The whole scene is amazing, really. They always know the exact size to construct the nest and it's sturdy as hell. The robin's nest from last year made it through three seasons after it was abandoned, until P finally plucked it from the tree and disposed of it recently. The hard part for me is that, much like last year's birdie brood, I now feel like I need to fret over something that should probably be taking place a half mile above my head on some shady tree limb in the sky. The tiny hatchling looks barely alive to me, but again, I don't know the first thing about birds. I don't put out bird feeders or anything like that. Inviting birds to my yard feels a little come-into-my-parlor-said-the-spider-to-the-fly-ish to me.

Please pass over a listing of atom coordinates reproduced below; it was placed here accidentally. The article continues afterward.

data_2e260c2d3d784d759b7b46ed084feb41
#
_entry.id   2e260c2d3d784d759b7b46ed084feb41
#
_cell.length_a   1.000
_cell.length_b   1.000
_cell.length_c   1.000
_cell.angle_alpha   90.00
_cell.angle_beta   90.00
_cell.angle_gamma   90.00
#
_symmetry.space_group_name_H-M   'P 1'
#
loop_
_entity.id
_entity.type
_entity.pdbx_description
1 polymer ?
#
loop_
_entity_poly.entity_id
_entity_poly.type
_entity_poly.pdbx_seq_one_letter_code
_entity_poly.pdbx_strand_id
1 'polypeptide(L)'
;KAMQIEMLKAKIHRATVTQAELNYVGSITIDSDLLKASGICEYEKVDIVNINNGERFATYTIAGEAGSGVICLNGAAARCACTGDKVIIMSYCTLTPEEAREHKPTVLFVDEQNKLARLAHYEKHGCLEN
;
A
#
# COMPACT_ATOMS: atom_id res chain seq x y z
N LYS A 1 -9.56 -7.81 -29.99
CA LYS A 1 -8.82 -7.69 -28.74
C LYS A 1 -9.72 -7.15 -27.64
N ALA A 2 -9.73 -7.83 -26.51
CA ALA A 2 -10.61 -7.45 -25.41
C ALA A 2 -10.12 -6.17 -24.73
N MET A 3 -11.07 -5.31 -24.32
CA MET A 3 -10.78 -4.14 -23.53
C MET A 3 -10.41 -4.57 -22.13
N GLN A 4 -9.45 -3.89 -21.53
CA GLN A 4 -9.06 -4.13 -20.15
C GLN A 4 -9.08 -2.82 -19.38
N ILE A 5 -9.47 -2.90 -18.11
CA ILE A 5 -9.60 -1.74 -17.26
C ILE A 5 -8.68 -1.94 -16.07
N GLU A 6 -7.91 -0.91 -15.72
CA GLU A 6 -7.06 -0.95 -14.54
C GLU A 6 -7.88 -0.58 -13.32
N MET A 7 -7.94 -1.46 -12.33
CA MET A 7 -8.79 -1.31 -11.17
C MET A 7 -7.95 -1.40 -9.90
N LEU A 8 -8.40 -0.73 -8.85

Postscript: I wrote the above (and took the photo) yesterday. When I checked back today, the mama was gone, the baby was gone, and the blue egg was on the ground. I assume something big and scary came along (not my dogs, though, because they don't have access to the front yard). Damn you, Elton John, and your circle of life.

Tuesday, June 1, 2010

Festibul Season has Begun

I definitely made the most of the three-day weekend: a girls' night out, two festibuls, gardening, and a cook-out. Oh, and I painted our mailbox post. The only negative outcome from the weekend is that even basic activities seem to leave me sore these days. Seriously, my left bicep hurts (not sure why - may have something to do with hauling sod around and then installing it in the back yard). Also: my back, my right calf, and my left forearm (which got a bit of sun on Saturday). This aging shit is for the birds.